By capitalizing on advances in electric motors, robotics, electromagnetic guns, lasers, radar-evading "stealth" materials and other technologies, the Army leaders see an opportunity to engineer lighter vehicles and revamp tactics.
"This is the most fundamental change in the Army that I've seen," said Lt. Gen. Paul Kern, the service's senior acquisitions officer.
Looking to build a constituency for lighter vehicles, Shinseki has reached outside the Army to the Marines, who have voiced concerns about their aging artillery, mortars and attack vehicles. The new Marine commandant, Gen. Jim Jones, has expressed interest in working with the Army on replacements.
Driving the search for a new combat vehicle is what some top officers regard as the reduced relevance of the tank. The top-of-the-line M1A2 Abrams has become too heavy, fuel guzzling and hard to maintain for the new operations engaging the Army.
While tanks clearly had a dominant role when the Army was bracing for battle against Soviet troops, U.S. ground forces are being called on nowadays to deploy quickly to remote places to fight, or keep the peace, without support bases.
"Clearly, the mission has changed," said David Whelan, a senior DARPA official. "It's no longer sitting in Germany figuring out how to hold off a Soviet attack through the Fulda Gap."
Since the early 1950s, the weight of the Army's main battle tank has grown from 50 tons to nearly 70, with ever-larger cannons, bigger turrets and thicker armor. So heavy is today's M1A2 that the largest military transport plane can lift only one at a time.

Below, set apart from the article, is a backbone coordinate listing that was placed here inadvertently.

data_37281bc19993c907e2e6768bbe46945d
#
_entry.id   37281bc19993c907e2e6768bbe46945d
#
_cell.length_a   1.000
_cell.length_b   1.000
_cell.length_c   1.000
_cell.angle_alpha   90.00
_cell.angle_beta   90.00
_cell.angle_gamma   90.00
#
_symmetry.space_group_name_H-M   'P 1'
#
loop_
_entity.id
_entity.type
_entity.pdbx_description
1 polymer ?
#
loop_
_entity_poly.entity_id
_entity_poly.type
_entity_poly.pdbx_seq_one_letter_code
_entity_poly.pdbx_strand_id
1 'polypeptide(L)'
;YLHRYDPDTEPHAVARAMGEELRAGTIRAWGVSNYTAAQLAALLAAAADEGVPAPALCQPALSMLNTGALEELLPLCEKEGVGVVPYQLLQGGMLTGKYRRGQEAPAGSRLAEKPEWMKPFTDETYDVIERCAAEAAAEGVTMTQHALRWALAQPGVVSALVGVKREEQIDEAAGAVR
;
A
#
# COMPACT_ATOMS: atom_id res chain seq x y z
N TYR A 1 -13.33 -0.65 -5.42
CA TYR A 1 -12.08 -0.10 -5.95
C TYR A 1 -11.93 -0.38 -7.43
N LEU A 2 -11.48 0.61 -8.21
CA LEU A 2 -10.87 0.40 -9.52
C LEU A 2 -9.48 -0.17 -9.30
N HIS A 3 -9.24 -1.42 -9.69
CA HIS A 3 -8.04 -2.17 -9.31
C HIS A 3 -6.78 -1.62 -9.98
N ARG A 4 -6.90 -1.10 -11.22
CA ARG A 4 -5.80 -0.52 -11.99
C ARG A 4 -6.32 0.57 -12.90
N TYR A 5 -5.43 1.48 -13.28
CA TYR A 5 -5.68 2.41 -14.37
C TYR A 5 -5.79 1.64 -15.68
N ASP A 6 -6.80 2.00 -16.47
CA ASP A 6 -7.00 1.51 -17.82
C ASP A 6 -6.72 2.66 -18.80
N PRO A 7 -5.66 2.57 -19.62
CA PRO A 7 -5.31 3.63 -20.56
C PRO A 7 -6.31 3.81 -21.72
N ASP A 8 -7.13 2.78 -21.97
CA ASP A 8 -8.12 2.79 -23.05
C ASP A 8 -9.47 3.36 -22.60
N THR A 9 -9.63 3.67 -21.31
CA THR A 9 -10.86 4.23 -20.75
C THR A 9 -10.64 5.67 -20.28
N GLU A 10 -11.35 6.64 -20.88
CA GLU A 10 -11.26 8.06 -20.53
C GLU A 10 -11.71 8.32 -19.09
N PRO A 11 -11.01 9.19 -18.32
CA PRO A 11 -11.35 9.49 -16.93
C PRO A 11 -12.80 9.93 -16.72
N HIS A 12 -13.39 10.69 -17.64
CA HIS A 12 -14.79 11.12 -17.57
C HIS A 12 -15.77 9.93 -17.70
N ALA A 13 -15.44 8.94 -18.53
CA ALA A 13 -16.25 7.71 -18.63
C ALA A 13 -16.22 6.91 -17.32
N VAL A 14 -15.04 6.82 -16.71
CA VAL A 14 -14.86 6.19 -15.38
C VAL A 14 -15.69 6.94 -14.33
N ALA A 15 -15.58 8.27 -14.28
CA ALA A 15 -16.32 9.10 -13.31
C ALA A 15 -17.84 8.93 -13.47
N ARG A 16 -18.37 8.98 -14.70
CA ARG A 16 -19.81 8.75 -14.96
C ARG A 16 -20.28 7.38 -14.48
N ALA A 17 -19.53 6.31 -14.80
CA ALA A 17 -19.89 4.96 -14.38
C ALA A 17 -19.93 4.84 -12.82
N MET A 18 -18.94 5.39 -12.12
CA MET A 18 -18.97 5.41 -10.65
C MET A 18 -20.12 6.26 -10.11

It also consumes immense amounts of gas, now measured in gallons per mile (anywhere from two to six) rather than in miles per gallon. And because no new tank engines have been built since 1992, existing ones require frequent maintenance--currently, a complete refurbishing every 350 to 550 hours.
Army officials started talking to DARPA two years ago about a new combat vehicle. But the effort gained urgency only after NATO's war against Yugoslavia highlighted the U.S. Army's lack of brigades that were light enough to move quickly, yet heavy enough to strike hard.
The need for rapidly deployable units was further reinforced during the East Timor crisis in September. "East Timor is an example of a situation that, had we had light, agile forces, we probably would have used them," Whelan said.